Few people have had the chance to notice the Boston Strangler’s name at the end of Max Beeza and the City in the Sky. National Film School graduates Philip Austin and Derek Hayes have made one of the most original and inventive animated films since the heyday of Tex Avery and Chuck Jones. Technically, it looks flawless. But almost no-one has seen their movie. It has been shown only at the 1977 London Film Festival; during lunchtimes at London’s Essential Cinema in early 1978; and at the 1978 Edinburgh Film Festival and Ottawa Animation Festival.
“The entire population of Britain now lives in a tower city”
It is a future world. Poison gas has spread across the planet and the entire population of Britain now lives in a tower city twelve miles high ringed by clouds. Mrs Ron Weetabix is making her way home along a narrow ledge — until she falls off. A clergyman is preaching a hellfire sermon on sin — until he gradually lapses into the title song of Champion The Wonder Horse. Max Beeza is entertaining a laughing audience — until The Airship attacks.
The original idea for the 24-minute film came partly from a dream of Philip Austin’s and partly from the “strange tower cities” which fan Derek Hayes used to draw at school. Austin and Hayes met at Sheffield Art College, where they made Custard, a cartoon satire on the obsessions people have in a northern industrial town.
You can see Custard on the BFI website
Thiswon them places in the National Film School at Beaconsfield. Because that was “such a dull place to be”, they decided they would have to resort to pure imagination for their next project. It took 18,000 drawings and 20 months to complete.
The film’s hero, Max Beeza, is an Arthur English-type spiv, a con-man/ comedian/magician, whose stage act is a cross between Bruce Forsyth (constantly insulting his audience), a slightly demented Max Bygraves and (according to Austin) Elmer Gantry — the sort of person whose only talent is getting on well with an audience. Billed as Max, The Merry Missionary, Beeza’s latest show is in aid of ‘Bison for the Deaf’.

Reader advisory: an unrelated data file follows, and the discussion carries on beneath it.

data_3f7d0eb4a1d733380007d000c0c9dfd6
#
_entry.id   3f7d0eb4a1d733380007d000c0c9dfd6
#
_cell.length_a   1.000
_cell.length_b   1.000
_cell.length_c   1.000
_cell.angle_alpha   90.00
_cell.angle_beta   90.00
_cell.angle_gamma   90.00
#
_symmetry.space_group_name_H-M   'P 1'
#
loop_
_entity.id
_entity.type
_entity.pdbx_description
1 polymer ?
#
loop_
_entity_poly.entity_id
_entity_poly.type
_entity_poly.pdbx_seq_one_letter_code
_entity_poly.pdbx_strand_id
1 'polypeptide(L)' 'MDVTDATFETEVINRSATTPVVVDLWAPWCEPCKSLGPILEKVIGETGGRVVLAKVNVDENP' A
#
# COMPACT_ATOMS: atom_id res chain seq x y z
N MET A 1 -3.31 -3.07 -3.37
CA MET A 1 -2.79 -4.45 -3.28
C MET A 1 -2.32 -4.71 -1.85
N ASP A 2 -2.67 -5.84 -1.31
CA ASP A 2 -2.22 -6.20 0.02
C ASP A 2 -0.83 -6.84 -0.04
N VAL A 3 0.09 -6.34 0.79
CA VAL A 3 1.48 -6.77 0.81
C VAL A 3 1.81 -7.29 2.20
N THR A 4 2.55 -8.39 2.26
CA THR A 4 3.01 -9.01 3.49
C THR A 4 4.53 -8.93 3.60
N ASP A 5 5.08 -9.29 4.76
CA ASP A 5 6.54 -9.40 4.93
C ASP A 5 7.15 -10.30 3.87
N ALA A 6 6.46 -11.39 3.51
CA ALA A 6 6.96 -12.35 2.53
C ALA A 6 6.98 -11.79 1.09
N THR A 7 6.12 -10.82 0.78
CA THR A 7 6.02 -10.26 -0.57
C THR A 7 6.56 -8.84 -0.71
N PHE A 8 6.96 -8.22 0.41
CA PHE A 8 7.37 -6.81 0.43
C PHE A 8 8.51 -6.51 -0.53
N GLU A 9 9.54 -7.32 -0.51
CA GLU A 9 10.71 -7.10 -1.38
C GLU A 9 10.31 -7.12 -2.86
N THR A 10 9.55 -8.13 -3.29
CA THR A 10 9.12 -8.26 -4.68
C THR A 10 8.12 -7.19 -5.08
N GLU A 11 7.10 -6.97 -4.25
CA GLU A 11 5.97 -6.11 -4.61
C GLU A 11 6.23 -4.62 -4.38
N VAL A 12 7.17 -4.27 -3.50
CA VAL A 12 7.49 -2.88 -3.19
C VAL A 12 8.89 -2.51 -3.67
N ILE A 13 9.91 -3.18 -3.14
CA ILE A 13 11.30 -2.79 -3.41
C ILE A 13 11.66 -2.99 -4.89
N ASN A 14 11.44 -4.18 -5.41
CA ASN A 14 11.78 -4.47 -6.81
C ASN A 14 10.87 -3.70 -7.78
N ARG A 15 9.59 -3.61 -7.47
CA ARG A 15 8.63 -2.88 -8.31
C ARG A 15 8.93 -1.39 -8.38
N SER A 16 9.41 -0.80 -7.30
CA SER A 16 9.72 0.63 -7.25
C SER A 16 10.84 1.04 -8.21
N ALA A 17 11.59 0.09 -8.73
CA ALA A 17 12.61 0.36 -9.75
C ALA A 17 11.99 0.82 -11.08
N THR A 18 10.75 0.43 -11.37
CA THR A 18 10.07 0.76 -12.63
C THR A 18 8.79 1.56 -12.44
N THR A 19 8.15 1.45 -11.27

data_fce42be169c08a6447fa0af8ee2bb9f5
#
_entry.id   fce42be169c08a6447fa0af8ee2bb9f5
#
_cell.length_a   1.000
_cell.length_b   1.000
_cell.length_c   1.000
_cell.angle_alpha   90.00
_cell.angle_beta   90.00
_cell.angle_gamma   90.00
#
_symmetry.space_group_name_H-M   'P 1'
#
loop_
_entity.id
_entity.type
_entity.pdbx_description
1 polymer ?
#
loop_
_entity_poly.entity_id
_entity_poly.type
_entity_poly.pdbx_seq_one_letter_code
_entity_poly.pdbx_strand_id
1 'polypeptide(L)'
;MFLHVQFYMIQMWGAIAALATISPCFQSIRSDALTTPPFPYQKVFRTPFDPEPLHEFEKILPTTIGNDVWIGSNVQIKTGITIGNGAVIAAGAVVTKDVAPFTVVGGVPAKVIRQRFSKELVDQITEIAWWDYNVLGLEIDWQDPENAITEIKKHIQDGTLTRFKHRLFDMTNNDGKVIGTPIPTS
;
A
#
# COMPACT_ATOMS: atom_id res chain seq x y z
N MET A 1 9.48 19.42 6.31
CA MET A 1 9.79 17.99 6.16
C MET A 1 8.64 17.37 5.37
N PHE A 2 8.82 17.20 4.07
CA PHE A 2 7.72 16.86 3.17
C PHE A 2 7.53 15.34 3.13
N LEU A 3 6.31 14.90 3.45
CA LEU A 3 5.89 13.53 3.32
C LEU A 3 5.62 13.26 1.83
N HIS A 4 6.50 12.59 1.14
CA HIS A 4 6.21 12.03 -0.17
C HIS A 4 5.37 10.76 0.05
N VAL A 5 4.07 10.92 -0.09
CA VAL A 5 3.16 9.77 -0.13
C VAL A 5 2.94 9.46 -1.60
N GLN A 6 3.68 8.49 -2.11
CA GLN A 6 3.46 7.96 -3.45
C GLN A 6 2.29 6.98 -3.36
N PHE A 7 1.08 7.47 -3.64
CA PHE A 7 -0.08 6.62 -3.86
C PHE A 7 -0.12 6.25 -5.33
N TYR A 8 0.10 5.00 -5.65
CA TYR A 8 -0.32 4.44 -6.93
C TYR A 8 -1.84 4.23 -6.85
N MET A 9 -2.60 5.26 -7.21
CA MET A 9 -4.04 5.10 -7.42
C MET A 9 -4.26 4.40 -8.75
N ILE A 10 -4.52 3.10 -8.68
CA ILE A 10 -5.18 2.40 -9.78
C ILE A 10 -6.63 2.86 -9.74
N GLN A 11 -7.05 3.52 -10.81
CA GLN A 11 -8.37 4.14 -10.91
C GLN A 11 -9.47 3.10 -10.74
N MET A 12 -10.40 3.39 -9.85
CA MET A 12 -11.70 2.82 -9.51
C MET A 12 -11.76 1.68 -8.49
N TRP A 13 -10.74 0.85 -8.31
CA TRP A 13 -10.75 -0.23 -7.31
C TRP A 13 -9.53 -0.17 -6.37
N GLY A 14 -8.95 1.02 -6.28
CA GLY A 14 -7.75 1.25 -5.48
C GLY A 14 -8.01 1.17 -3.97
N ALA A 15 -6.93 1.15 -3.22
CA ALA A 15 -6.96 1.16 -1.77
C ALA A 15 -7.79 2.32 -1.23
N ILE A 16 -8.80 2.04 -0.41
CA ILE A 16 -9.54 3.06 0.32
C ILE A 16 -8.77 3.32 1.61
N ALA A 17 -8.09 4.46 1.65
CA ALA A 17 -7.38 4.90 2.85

“Are you thinking?” he asks his audience: “Don’t! You can’t see if you’re thinking.” In his hands, a brick becomes a chocolate biscuit. In fact, it is a chocolate biscuit. Just as a top hat could be, can be and is a flower-pot, a frog-catcher, a bucket, a catapult for custard pies, a frisbee and … a top hat. “Are you thinking?” he yells: “Don’t! You can’t see if you’re thinking. After all, you thought it was a brick — didn’t you!” Suddenly shells whistle through the air, blood spurts, people panic, grenades and bodies explode.
The tower city is under attack by an airship. In the chaos, a game of cricket has an explosive ending, a suicidal man has problems killing himself and a drunk can’t drink until his head is blown off. The newspaper headlines scream: “War Declared. Win 365 pairs of naughty knickers.”
Scream: “War Declared. Win 365 pairs of naughty knickers.”
But who is sending the Airship? No-one knows. They can’t see because they’re thinking. Members of the Soccer Hooligans’ Union meet city leader Victor Troutskillet for emergency talks, the war rages on, devastation is everywhere, the bright colours become dulled, Victor Troutskillet forms a Secret Police to stop subversion, Max is excused military service and starts a new show in aid of shell-shocked gulls.
Part of the enjoyment of Max Beeza and the City in the Sky is the detail. Small bits of graffiti barely-glimpsed in the background; the baroque architecture; in-jokes and obscure references. Directors Austin and Hayes, in fact, think there are too many details in some places. “The script as we originally conceived it would have made a longer film,” says Hayes…
“We had to cut a lot of the story,” says Austin.
Both are interested in the idea of an animated documentary. “You can make a documentary on a thing that doesn’t exist, like that city,” Hayes claims: “That’s what science fiction does best. It takes people and people’s emotions and it says Right, what IF this happened? How would people react? And some of the best science fiction comes out of that. What we wanted to do with all the characters was to try to make the city look like a real place. Shove everything in and repeat things. Repeat characters — have them pass by in the background — people you’ve seen before — so that it seems to expand outside the confines of the frame and you think there’s something more going on.”
Beware of the innocent-looking but actually armed chair…!
Some of the details can only be seen on a second or third viewing. “That’s where thinking it through quite well is helpful,” continues Hayes: “Even if you don’t get everything right up-front, it’s there in the background and it gives that rich feeling of depth to it.”
The two directors are also aware that, in the future, people are likely to buy films on videocassettes. An animated feature for that market will have to be able to stand up to repeated viewings:, “You just put it on in the evening and just see what you can see in it this time. If it’s very, very dense, it will actually stand up to repeated viewings.” Meanwhile, back in the sky . . .